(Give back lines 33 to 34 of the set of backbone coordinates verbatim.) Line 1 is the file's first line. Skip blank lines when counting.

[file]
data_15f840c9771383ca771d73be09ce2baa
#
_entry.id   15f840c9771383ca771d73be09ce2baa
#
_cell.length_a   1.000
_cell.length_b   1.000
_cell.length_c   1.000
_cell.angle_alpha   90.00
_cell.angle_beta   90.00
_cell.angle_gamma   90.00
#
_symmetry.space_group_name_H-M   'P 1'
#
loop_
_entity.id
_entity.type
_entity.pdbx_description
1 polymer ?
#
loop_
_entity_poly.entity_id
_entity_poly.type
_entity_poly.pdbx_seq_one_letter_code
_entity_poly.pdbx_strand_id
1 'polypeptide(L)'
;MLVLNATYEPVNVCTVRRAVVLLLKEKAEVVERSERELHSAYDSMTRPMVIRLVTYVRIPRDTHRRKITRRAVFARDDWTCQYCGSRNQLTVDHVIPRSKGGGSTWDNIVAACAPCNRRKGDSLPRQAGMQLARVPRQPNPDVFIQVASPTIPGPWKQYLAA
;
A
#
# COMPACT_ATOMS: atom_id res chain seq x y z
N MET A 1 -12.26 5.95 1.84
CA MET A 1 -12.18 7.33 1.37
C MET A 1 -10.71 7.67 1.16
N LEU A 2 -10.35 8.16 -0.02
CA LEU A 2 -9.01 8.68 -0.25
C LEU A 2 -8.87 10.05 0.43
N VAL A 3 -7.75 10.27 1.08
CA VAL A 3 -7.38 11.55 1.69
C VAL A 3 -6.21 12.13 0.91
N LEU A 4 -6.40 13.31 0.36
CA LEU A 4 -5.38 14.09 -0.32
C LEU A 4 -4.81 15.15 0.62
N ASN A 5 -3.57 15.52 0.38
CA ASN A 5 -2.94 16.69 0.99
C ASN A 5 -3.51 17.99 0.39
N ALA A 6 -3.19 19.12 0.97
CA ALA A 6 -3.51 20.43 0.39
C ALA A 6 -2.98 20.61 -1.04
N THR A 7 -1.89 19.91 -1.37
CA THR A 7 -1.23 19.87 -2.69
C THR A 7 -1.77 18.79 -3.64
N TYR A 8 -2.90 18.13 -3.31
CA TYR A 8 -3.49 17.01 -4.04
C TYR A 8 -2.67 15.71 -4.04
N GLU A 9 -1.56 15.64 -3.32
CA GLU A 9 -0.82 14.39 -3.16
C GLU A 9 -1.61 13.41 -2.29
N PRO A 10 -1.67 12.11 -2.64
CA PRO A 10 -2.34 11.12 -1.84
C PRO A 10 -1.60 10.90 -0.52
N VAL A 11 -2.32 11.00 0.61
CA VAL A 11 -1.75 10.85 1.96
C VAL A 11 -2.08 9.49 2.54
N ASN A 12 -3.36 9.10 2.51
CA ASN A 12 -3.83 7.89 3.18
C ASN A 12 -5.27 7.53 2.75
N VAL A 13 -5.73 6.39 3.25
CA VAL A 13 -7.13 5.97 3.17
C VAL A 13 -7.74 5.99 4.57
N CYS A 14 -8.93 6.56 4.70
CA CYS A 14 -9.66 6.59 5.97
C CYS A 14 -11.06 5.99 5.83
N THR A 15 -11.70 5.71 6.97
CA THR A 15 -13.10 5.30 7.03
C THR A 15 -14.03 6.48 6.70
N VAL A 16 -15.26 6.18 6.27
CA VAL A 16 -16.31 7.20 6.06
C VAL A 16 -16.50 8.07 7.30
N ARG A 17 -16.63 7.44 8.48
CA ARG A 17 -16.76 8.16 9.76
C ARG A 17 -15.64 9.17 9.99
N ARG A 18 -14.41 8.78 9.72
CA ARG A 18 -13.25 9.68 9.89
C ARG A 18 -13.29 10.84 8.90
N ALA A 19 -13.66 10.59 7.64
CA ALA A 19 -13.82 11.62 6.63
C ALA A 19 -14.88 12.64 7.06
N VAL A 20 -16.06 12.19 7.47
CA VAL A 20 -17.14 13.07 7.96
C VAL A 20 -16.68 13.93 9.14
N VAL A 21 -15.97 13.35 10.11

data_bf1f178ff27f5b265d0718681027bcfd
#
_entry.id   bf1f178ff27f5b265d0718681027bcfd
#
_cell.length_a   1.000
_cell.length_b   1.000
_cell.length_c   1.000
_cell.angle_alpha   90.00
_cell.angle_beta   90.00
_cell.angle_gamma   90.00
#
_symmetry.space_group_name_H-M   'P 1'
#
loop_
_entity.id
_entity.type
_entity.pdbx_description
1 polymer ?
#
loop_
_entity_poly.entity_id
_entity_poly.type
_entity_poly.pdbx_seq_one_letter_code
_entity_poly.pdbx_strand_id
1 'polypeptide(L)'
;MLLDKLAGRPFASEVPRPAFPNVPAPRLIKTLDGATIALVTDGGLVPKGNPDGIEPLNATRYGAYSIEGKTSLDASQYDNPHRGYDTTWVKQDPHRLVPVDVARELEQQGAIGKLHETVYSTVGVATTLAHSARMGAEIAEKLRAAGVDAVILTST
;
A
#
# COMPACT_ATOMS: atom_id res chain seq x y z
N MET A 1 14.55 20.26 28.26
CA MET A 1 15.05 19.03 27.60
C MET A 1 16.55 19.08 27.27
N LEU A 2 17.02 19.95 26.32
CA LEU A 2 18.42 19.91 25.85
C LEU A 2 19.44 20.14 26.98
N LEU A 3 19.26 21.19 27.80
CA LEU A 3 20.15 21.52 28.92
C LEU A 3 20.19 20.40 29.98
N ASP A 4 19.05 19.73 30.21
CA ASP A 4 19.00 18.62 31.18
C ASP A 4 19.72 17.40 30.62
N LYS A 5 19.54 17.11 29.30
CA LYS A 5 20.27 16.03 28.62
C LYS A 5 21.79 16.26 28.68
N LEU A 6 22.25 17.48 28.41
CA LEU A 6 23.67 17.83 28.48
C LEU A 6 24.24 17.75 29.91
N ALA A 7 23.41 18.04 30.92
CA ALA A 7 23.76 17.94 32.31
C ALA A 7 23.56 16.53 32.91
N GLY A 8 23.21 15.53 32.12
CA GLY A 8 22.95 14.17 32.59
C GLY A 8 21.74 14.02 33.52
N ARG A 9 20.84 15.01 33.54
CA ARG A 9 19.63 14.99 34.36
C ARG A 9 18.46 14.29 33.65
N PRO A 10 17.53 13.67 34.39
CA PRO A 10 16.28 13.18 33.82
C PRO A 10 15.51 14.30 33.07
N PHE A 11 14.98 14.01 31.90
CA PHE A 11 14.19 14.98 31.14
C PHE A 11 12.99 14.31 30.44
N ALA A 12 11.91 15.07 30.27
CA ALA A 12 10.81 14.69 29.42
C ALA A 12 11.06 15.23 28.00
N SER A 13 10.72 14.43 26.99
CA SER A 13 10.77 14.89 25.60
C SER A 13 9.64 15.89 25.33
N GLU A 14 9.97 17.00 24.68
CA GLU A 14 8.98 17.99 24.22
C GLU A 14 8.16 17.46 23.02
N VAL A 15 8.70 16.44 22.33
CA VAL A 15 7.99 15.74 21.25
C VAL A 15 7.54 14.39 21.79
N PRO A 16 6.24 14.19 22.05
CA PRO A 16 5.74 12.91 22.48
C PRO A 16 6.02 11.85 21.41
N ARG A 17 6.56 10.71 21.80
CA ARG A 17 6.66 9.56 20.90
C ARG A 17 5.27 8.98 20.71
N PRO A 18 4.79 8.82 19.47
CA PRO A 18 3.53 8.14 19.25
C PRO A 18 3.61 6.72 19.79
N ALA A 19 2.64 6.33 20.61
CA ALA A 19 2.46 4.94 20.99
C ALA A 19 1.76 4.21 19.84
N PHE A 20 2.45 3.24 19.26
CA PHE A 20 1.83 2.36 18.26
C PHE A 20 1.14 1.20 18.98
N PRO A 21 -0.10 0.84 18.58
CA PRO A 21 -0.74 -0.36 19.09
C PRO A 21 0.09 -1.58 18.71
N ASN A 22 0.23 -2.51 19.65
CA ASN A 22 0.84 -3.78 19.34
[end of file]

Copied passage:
C MET A 1 -10.71 7.67 1.16
N LEU A 2 -10.35 8.16 -0.02